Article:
woodchipping & the recession

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Media Woodchip power Eden woodchipping Eden Wood Supply Agreement Plantations

 2009, 2010 truck counts

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During the 2000s recession, the woodchipping industry was severely hit, often closing down for extended periods. Every day the woodchipping industry was shut down saved up to 3,000 trees and the wildlife that those trees support.
The global downturn hit the paper/woodchip industry very hard. At Easter 2009, the chipmill announced it would close for almost 3 weeks, longer than the national shutdown of 10 days. For much of the rest of the year, it worked a 4 day week. Unfortunately, activity levels are now returning to normal

Eden woodchipping

  • In Eden, anecdotal reports of 6 woodchip carrier visits cancelled in 2009.
  • Two ships were moored off Twofold Bay (location off South East Fibre Exports chipmill) for extended periods in January- February, one for 28 days. One left empty, another loaded some pine chips.
  • Anecdotal observations of greatly reduced log truck numbers travelling to the chipmill.
  • Conservationists confirmed the downturn in truck activity on 6 March 2009 when truck movements into the chipmill were monitored. This demonstrated a 40% drop from typical numbers in recent years. By September 2010, truck number were still 25% down on 2008 numbers.
  • Numbers on 6 March were just 98, compared to a typical daily tally in recent years of 160 - 165. On one day in September 2008, we counted 190 in a day. Figures also show that the pine market has collapsed. Last September, there were 29 trucks in a day, on 6 March there were just 11.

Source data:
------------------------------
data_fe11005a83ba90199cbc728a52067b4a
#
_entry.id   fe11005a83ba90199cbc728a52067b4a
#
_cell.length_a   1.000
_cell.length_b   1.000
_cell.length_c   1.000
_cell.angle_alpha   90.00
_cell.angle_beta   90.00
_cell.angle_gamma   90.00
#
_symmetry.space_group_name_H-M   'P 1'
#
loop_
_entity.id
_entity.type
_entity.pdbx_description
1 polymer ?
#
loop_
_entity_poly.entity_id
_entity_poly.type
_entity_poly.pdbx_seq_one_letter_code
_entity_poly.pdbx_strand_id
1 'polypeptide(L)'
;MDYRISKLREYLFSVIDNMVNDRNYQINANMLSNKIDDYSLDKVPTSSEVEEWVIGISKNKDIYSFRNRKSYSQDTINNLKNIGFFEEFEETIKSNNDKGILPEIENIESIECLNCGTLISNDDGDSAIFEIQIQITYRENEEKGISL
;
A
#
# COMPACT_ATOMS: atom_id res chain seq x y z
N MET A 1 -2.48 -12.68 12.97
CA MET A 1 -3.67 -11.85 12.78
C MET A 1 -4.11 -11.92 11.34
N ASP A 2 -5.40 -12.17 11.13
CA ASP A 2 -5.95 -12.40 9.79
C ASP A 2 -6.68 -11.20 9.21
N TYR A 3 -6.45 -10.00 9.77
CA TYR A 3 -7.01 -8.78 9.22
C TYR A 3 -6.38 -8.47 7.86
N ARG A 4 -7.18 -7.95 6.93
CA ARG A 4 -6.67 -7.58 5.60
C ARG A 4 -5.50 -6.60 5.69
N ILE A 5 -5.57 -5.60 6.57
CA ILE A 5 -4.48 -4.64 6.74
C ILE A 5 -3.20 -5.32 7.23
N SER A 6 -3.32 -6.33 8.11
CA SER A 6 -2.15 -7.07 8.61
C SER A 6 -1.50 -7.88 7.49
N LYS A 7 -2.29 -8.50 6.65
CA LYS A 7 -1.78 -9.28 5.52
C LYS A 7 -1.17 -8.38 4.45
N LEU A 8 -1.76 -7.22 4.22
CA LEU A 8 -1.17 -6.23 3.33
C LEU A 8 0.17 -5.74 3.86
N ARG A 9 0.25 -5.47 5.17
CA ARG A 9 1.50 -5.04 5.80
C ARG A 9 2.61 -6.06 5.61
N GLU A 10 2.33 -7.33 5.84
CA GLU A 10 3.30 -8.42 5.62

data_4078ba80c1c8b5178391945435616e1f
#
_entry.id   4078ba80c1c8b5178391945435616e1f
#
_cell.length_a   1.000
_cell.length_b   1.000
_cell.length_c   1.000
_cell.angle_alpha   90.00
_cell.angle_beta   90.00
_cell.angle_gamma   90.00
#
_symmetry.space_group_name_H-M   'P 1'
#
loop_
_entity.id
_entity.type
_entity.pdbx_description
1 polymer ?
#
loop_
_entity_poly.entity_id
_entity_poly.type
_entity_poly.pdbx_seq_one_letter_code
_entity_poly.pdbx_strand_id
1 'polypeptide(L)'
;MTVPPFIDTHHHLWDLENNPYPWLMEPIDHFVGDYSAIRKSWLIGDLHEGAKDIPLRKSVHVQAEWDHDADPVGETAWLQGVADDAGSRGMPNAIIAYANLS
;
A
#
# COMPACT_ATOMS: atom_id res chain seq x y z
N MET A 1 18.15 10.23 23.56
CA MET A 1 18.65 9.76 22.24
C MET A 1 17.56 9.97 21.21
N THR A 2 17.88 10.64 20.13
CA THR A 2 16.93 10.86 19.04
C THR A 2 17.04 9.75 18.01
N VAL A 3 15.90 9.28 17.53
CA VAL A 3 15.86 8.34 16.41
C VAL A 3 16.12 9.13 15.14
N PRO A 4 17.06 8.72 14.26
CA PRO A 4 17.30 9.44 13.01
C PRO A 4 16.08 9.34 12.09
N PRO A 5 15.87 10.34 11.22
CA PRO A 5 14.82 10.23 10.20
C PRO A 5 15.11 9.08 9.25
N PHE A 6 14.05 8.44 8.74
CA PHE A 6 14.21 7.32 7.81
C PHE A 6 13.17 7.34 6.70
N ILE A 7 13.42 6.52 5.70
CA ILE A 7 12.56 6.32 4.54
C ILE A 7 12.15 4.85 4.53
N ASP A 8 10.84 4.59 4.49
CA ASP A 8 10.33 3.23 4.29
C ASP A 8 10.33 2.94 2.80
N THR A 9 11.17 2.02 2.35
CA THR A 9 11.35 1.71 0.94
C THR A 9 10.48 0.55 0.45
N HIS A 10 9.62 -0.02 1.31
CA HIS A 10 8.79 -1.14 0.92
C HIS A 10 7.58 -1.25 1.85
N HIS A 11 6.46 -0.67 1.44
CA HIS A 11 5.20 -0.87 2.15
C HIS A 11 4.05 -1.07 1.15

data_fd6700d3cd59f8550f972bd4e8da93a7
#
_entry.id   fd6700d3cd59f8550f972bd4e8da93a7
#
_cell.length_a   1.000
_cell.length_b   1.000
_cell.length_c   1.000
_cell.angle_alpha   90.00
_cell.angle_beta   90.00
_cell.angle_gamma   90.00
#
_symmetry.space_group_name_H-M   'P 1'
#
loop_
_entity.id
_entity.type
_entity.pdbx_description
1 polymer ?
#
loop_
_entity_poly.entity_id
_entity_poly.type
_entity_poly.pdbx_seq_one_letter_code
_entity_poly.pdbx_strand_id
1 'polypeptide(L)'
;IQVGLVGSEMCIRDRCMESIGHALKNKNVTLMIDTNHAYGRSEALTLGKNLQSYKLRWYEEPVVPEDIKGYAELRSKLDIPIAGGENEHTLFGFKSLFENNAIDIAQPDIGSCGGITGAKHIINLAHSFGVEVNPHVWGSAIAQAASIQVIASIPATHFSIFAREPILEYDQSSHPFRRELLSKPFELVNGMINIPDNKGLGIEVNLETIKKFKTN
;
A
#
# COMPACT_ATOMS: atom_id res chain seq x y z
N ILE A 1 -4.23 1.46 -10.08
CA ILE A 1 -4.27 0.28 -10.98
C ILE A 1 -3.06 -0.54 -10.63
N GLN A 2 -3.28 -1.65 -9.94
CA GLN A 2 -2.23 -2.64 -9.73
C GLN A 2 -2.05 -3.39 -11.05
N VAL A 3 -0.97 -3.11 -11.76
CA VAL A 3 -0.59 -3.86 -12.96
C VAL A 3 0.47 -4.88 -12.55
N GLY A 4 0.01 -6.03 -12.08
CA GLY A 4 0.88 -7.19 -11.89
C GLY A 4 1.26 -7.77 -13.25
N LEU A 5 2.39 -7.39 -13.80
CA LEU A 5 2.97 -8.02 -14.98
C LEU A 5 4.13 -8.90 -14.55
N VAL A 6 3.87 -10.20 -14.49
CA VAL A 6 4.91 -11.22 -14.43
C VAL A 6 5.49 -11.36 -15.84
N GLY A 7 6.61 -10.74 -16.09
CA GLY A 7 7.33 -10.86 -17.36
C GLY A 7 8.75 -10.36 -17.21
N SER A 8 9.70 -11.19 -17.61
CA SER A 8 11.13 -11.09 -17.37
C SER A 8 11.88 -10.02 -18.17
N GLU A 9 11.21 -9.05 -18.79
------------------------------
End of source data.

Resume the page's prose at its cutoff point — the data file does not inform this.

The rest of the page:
• In April 2009, South East Fibre Exports  closed for 3 weeks.
  • The Eden chipmill was forced to cleared bush in order to expand its log stockpile as take or pay contracts with Forests NSW forced it to keep on buying logs it could not sell.


Eden Wood Supply Agreement

With wood chip royalty prices already about half in real terms what they were 20 years ago, we expect further major industry pressure to lower royalties still further as the Eden Wood Supply Agreement comes up for renewal lin 2010.

Pressure from industry (a monopoly buyer from a monopoly seller) for lower prices will come from consequences of the global economic downturn.

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Woodchip power
As the woodchip market collapse bit, the industry geared up to put pressure on governments to liberalise the conditions under which native forest wood can be burned to generate electricity.

Plantations and the recession

  • The plantation sector was the first to feel the pinch, especially from the start of the year (e.g., media reports of $16M cancelled woodchip orders from Portland in January), but the native forest sector is now feeling it as well.
  • January media reports Gunns intention to delay their blue gum plantation harvest in SW Victoria.
  • February 2009 media reports said Gunns would temporarily close 2 of their Tasmanian chipmills.
  • March reports had 3 Gunns chipmills in Tasmania closing for periods of 2 to 3 weeks, with all 3 mills going on to a 4 day week once they resumed operations. That is probably about now. Havenít heard whether this is still Gunnsí intention.
  • Tasmanian media reports said that contractors there experienced a 40% reduction in activity.

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